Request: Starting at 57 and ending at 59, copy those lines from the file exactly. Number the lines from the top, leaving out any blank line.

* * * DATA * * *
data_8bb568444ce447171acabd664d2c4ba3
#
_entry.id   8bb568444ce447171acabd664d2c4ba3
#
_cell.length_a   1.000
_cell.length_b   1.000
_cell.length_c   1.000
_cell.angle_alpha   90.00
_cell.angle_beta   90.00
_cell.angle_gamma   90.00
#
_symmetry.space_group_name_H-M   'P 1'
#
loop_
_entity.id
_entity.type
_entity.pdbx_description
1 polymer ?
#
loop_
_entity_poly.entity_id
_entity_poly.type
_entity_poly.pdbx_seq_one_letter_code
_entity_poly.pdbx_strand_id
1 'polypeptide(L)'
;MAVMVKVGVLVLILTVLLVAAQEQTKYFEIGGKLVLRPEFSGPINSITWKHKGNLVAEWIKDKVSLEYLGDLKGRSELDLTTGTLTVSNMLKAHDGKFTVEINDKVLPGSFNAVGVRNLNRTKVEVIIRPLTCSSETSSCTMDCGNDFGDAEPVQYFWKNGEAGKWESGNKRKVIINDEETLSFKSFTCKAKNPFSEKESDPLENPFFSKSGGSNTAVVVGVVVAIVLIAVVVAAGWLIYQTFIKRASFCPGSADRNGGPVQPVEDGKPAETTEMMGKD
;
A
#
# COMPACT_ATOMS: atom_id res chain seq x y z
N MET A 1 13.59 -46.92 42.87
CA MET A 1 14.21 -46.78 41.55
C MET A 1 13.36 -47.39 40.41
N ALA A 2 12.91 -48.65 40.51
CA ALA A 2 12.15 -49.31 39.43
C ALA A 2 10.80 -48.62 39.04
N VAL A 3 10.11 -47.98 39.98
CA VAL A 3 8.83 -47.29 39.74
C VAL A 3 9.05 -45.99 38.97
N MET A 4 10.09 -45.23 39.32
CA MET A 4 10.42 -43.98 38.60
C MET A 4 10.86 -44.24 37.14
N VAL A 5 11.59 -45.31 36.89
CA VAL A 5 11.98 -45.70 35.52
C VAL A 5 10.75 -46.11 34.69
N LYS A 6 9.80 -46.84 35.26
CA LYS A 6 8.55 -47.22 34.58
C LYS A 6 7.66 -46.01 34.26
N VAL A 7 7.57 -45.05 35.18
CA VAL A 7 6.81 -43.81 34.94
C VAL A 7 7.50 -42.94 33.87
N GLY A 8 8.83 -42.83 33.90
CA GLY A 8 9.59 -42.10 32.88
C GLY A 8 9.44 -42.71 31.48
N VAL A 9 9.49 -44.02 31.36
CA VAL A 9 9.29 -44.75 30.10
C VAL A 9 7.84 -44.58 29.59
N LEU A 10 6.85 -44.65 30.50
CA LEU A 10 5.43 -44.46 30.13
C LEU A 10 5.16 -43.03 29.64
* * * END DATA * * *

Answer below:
C VAL A 9 7.84 -44.58 29.59
N LEU A 10 6.85 -44.65 30.50
CA LEU A 10 5.43 -44.46 30.13